system admin log entries

When I’m doing maintenance on my computer systems, I sometimes find myself wondering what I was thinking when I made a configuration change, (un-)installed a package, etc. At one point, I attempted to keep a log in a text file that I could refer to later so that, in case there was an undesirable behavior observed, I could correlate the timing of the disturbance with intentional system changes. My attempt failed due, in part, to lack of discipline, but in many cases the changes I make are so incremental and sometimes arbitrary that it seems like overkill to record the change at all. The issue is really one of convenience though: If I got prompted to enter a message when I installed or removed packages, it would make it far more likely that the messages were actually recorded for my future self’s benefit. I think for the use-case of package management, at least, it should be simple to add hooks or wrappers on command line tools I already use for package management to issue a “log entry” prompt.

I should emphasize, that I’m not talking about a declarative configuration and change management system like with, say Ansible + Git . My system is, effectively, single-user and otherwise not volatile enough to justify such detailed records — a log in my own words generally describing what I did along with key details would suffice.

Teriyaki Flounder

Fillets of skinless flounder, a white meat, brown in some areas from the teriyaki sauce, overlaid with black flecks of pepper. Crowning the fish is a pile of golden-brown onion slices. Bright green cilantro garnish nestles up against the fish on the right. A fork lies in wait in the background.
The first time I cooked flounder, it was alongside salmon, which I already knew I liked. I was struck by how unpleasantly fishy it was and delayed cooking the rest of what I had. Now, however, I’ve found a preparation of flounder that I like. The fillets are placed in a baking pan, lined with foil, atop one half of a sliced onion in a thin pool (about the height of the onions) of teriyaki sauce. These are sprinkled with garlic salt and pepper, then another layer of foil is placed over the top. The fish cooks at 350-400 degrees Fahrenheit for about 40 minutes, then it’s ready to serve, topped with the sliced onions.

The fish had good flavor with a bit of spice and the fishy taste from before was virtually gone. It may be possible to cook for a shorter period of time, but I err on the side of caution for fear of food-borne illness.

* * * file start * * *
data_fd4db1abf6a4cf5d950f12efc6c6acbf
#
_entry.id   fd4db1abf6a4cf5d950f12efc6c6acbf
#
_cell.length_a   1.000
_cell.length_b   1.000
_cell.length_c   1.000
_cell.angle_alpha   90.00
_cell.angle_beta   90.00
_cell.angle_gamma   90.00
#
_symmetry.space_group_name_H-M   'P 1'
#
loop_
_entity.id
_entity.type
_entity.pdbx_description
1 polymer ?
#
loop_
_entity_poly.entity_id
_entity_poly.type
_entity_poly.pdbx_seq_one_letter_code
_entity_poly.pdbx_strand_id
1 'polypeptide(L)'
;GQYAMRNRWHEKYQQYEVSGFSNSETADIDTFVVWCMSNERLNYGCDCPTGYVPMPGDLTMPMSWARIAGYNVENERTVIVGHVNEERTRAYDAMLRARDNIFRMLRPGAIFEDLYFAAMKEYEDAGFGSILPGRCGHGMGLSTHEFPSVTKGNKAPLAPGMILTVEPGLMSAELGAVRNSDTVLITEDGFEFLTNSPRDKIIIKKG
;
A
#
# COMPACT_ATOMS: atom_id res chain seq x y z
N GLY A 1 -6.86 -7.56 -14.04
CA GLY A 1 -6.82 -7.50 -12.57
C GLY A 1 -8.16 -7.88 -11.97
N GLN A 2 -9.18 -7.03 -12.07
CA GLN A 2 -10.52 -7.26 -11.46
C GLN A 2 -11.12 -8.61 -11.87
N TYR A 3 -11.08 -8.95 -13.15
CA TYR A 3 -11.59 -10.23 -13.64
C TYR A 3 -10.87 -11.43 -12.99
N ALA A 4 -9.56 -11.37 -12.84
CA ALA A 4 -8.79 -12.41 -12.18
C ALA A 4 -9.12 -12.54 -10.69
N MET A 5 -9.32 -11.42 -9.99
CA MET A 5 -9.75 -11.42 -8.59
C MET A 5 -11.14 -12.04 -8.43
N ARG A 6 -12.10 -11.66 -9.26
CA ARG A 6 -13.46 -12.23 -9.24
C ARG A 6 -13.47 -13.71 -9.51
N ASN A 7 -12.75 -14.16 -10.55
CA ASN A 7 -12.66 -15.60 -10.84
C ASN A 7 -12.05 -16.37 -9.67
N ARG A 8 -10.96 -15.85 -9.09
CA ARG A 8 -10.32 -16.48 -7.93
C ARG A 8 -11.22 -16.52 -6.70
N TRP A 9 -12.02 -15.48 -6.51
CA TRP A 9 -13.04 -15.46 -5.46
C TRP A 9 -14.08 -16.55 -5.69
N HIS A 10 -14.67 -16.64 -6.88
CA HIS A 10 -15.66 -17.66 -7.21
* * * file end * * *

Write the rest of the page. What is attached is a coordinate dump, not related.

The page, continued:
Streaming audio with long reconnect timeouts is fun. It’s like having ghosts in my computers. I’m writing, sitting on the couch, and an unexpected burst of audio pops out from the corner of the room. Experientially, there’s no difference between a disembodied voice and a voice from a body you don’t imagine, and for the split second before I the NPR reporter’s voice, I get slight a thrill.

Bluetooth adventures

I have a bluetooth headset that I’ve wanted to use with my Linux laptop for a while, but couldn’t, largely because of weak support for bluetooth<->pulseaudio integration. Today, I decided to give it another shot and actually got sound going from XMMS2 to my headphones. That was great except then my wifi connection slowed to a crawl. Apparently, because the wireless card on my laptop is shared between bluetooth and wifi, they have trouble working at the same time. So disappointing.

As a side note: I was screwing around with wifi settings on my router and somehow ended up catching what sounded like a kendo competition set to music: lots of passionate yells, clacking, and flute.


I was able to get it working by setting some options to the iwlwifi driver. To my future self and interested hackers, the documents I referenced:

  • ev3dev github issue — running pulseaudio as ‘pulse’ user in system mode is because ev3dev is embedded systems (lego mindstorms :) ), but this page did give me some useful diagnostic commands and clued me into using the “agent on” command to bluetoothctl.

  • Arch Linux docs — got me the rest of the way to playing the audio. Ubuntu and Debian docs on this part were pretty useless

  • Debian iwlwfi page — indicated the options to prevent bluetooth/wifi conflict

Strictly The Best